Mates, Barbara T., with William R. Reed IV.  Assistive Technologies in the Library.  Chicago, IL: American Library Association, 2011.  978-838910702.  206 pages.  $49.50.

Reviewed by Bryna Coonin  (Reference Librarian, Joyner Library, East Carolina University)  <cooninb@ecu.edu>

 

It has been twenty years since Barbara Mates published her 1991 volume, Library Technology for Visually and Physically Impaired PatronsThis new offering serves as both an update to the earlier book and also as useful barometer to gauge the progress that has been made over two decades in making our library environments accessible to all.

Why the new edition?  The need to account for advances in technology is the most obvious answer, but not the only one.  When Mates published her 1991 book, library technology was geared almost solely to providing persons with visual and physical impairments access to the print environment.  Large-print versions of books, books on tape, magnification equipment, adjustable tables, some subscriptions to a few magazines in Braille format, and maybe some text captioning for selected videos and movies were often the extent of what was possible in libraries.  The wider availability of the Internet in the 1990s changed the library accessibility equation.  Developments in federal law have also had an impact on how we look at library accessibility.  The Rehabilitation Act of 1973 Sections 405 and 508 (effective June 21, 2001) and amendments to the Americans with Disabilities Act of 1990 in 2008/09 support the need for libraries to take a fresh look at the accessibility landscape.

There is probably no one better qualified than Mates to write about library accessibility for individuals with disabilities.  Recently retired after twenty-five years as the head of the Ohio Library for the Blind and Physically Disabled (a part of the Cleveland Public Library), Barbara Mates now works as an independent consultant on accessibility options for persons with disabilities.  She is a longtime member and former president of ALA’s Association for Specialized and Cooperative Library Agencies (ASCLA).  Additional contributions are included from William R. Reed IV, regional librarian for the Ohio Library for the Blind and Physically DisabledReed has spent more than ten years working in library services to patrons with disabilities and training patrons how to use adaptive computers and technology.

In this new edition Mates defines disabilities broadly to encompass individuals’ with physical disabilities as well as those with cognitive disabilities, learning disabilities, and autism.  A chart on page 11 shows which accessibility options are helpful to persons with varying disabilities.  So, for example, speech recognition software can help users with visual impairment and learning disabilities, and Braille key tops can assist those with blindness or deaf-blindness to access some of the library’s resources.  Among all of the options offered, though, two of the most basic ones are useful to individuals regardless of the disability involved — an adjustable work table and correctly-designed Websites.  We often assume that the issue of Web accessibility is behind us, as Web accessibility standards are in place and laws support a social mandate to design inclusive Websites.  But there are no accessibility “Web police,” and sometimes in our enthusiasm for the newest Web applications we do not assiduously include persons with disabilities in our usability testing efforts, or press forcefully enough to ensure that the commercial electronic products we purchase for our users can be accessed by all.  So the one adaptation that can actually provide the broadest boost to accessibility is sometimes the one we ignore.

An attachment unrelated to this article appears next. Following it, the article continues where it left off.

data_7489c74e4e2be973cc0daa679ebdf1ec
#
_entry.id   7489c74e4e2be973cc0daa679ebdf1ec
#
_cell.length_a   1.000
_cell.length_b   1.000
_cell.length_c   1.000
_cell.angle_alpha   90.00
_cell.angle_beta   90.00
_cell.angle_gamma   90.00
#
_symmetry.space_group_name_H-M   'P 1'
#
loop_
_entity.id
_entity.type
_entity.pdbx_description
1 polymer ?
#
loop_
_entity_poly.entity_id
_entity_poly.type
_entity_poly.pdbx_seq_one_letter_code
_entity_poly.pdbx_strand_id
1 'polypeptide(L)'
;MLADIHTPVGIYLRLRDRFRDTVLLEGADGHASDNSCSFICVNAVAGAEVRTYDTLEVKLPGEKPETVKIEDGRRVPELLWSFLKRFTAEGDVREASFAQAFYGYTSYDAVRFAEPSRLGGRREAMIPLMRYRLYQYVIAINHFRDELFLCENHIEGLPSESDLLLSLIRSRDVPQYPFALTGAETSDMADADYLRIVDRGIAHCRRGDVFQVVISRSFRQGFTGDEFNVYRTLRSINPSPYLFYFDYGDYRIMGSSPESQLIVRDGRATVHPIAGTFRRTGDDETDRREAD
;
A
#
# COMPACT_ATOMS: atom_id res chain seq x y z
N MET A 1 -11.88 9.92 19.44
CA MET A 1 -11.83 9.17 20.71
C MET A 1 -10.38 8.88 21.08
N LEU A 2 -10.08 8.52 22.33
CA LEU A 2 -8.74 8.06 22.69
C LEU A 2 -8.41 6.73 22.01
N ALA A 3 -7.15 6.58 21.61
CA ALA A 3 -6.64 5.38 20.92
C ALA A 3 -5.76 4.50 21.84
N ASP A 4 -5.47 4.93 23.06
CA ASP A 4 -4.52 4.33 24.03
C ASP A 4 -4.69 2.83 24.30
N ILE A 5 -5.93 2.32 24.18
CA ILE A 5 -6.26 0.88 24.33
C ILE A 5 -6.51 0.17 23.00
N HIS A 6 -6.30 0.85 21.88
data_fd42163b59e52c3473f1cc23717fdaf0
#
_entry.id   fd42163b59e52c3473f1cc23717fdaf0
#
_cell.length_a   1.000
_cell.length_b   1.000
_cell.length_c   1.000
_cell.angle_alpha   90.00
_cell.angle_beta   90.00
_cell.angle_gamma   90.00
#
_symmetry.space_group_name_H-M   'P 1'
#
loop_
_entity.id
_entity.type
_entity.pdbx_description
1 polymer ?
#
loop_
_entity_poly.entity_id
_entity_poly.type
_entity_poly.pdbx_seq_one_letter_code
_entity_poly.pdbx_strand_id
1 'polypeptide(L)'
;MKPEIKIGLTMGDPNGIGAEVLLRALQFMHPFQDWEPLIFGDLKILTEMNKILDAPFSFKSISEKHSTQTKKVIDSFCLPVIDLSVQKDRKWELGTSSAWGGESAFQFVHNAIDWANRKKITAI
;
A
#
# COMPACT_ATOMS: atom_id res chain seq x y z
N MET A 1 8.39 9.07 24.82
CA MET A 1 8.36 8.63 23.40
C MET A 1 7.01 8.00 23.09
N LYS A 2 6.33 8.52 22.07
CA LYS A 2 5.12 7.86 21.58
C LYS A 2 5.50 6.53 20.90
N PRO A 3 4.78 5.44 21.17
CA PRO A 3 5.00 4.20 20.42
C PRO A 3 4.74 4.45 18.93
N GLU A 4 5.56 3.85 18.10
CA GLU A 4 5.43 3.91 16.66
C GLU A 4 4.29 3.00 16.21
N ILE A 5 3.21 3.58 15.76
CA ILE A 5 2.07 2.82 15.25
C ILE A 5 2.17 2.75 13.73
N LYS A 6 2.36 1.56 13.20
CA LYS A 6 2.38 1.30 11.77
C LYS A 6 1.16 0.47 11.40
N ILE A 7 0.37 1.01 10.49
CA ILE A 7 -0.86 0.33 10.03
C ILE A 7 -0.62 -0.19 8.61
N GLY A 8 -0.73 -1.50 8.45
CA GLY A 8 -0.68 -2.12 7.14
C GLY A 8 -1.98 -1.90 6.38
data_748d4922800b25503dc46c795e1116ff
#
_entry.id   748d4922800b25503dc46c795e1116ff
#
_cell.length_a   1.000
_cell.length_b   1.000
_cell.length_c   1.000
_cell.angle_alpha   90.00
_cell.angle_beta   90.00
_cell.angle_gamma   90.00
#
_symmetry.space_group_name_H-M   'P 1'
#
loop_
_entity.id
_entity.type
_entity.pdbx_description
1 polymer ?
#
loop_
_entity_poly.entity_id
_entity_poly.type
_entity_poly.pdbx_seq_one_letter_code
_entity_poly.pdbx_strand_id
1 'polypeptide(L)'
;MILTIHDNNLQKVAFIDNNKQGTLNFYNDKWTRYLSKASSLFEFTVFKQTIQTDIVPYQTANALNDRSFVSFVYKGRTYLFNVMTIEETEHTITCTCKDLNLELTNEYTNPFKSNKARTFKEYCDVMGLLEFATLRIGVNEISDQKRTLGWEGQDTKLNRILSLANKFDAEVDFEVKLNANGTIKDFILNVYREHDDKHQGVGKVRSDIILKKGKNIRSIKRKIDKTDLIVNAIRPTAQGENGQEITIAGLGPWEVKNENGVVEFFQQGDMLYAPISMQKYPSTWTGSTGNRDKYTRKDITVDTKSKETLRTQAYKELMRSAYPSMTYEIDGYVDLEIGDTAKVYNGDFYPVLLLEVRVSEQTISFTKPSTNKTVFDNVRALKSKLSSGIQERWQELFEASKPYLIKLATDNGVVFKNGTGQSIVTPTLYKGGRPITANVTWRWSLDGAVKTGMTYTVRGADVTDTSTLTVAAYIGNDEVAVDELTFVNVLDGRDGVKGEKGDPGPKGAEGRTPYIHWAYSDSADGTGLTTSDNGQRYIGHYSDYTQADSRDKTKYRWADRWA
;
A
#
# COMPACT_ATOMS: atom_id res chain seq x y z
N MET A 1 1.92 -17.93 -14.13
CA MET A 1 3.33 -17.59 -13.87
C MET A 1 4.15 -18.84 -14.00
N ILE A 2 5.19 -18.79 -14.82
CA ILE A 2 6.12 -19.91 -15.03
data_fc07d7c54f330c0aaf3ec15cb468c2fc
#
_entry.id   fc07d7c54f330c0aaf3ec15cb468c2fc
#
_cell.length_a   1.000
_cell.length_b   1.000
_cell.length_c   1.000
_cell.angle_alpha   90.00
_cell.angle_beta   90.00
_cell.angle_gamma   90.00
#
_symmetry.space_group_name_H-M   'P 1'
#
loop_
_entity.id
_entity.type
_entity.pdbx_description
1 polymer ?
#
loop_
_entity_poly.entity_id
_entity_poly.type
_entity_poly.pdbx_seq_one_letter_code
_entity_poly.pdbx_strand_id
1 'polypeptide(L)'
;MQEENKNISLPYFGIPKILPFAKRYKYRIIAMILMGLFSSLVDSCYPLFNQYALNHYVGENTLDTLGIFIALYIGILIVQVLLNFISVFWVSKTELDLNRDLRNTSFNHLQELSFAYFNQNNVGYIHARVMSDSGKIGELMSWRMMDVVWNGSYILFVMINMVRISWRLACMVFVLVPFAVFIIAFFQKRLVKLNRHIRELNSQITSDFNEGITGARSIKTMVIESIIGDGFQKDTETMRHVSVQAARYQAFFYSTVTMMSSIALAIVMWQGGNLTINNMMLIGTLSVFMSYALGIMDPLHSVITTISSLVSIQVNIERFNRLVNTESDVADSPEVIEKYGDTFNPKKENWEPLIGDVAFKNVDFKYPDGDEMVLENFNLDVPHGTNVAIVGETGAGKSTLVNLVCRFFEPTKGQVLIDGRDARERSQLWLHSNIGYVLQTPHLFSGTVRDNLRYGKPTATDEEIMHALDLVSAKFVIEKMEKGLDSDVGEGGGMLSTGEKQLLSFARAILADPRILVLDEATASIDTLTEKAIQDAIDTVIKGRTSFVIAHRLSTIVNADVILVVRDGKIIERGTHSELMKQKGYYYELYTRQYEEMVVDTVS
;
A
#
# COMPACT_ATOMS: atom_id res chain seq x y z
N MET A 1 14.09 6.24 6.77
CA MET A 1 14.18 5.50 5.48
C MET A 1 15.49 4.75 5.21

Various adaptive technology tools are described in detail, with information on the usefulness, costs, and major competitors for the various products.  The products included are up-to-date and practical.  Screen enlargers such as ZoomText, MAGIC for Windows, Lunar, WinZoom, and the Virtual Magnifying Glass all provide large-print access to electronic text.  Providing Braille access to the Internet is now possible.  Making this available is a daunting prospect for libraries because it is very specialized and expensive to do so, but for libraries with a staff committed to the training and costs involved, providing this can be rewarding for all concerned.  Similarly, speech recognition software can be enormously helpful for patrons, but there are equipment and ongoing training costs involved.  Costs are not trivial especially in these tight-budget times, but Mates includes a helpful chapter that addresses finding the necessary funding for accessibility. In an appendix, she provides an annotated list of vendors, manufacturers, and consultants.

Mates also offers suggestions for diffusing the discomfort some library staff may experience when assisting patrons with disabilities.  Her sensitive, practical suggestions can help a library become a place where all users have the opportunity to be comfortable and productive when accessing library resources.

There are plenty of products available for making information accessible to all users.  The challenge for administrators is to determine which are the most practical and economical for their particular library.  Mates notes that, while there is no single configuration that will be 100% suitable for all library patrons, it is possible to find solutions that will suit the needs of many.  Whether a library is making a late start on accessibility efforts or updating existing services, this book will prove to be a valuable asset.  Highly recommended.